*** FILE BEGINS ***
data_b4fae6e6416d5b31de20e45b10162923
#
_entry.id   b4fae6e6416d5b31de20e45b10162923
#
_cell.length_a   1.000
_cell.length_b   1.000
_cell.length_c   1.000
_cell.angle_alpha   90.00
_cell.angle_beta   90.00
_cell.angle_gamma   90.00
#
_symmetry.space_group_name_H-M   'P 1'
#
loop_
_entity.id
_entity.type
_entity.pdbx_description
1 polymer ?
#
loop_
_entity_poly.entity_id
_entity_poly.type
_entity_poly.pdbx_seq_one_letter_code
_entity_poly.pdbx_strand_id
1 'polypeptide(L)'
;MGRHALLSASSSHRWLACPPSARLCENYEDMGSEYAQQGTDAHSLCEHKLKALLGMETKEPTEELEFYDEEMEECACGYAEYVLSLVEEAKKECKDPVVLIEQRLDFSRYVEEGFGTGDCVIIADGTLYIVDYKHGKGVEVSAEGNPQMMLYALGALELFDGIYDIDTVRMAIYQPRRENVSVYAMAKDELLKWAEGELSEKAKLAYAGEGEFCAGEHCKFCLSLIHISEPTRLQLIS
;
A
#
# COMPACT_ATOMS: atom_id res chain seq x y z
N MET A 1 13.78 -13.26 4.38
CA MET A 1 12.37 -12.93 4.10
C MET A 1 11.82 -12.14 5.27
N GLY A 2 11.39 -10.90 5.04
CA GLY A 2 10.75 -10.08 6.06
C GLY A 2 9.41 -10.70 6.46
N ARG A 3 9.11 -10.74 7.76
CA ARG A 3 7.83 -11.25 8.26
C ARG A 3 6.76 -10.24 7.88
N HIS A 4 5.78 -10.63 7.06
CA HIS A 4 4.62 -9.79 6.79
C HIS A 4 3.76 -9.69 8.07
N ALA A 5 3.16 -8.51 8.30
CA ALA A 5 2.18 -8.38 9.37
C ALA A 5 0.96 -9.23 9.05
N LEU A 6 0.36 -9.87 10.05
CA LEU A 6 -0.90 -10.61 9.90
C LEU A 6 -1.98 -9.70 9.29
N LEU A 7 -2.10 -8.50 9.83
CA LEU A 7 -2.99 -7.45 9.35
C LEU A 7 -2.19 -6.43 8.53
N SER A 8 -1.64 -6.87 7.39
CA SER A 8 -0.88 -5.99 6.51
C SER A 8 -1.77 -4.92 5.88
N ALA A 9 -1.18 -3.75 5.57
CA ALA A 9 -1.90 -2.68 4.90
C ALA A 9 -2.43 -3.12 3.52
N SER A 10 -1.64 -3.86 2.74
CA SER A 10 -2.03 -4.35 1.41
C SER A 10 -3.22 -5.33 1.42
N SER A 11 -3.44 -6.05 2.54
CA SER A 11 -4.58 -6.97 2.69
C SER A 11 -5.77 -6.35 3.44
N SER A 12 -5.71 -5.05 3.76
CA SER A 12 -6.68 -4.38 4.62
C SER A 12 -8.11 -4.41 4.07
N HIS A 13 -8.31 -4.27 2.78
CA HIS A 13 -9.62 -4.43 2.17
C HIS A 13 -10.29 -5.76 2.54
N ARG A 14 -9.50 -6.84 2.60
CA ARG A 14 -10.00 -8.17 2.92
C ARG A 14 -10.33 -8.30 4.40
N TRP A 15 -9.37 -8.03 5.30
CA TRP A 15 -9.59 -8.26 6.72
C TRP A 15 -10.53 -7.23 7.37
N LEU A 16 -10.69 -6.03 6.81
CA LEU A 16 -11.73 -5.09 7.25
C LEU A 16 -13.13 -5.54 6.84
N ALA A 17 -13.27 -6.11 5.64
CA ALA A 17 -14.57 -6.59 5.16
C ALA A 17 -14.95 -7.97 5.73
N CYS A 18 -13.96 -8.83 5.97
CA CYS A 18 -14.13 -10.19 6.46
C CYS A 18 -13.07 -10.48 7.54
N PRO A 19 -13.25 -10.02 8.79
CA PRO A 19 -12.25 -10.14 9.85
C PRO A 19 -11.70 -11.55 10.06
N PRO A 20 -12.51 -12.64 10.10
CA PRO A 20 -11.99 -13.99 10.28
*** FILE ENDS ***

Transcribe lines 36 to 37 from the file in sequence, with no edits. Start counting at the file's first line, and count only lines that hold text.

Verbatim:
C GLY A 2 9.41 -10.70 6.46
N ARG A 3 9.11 -10.74 7.76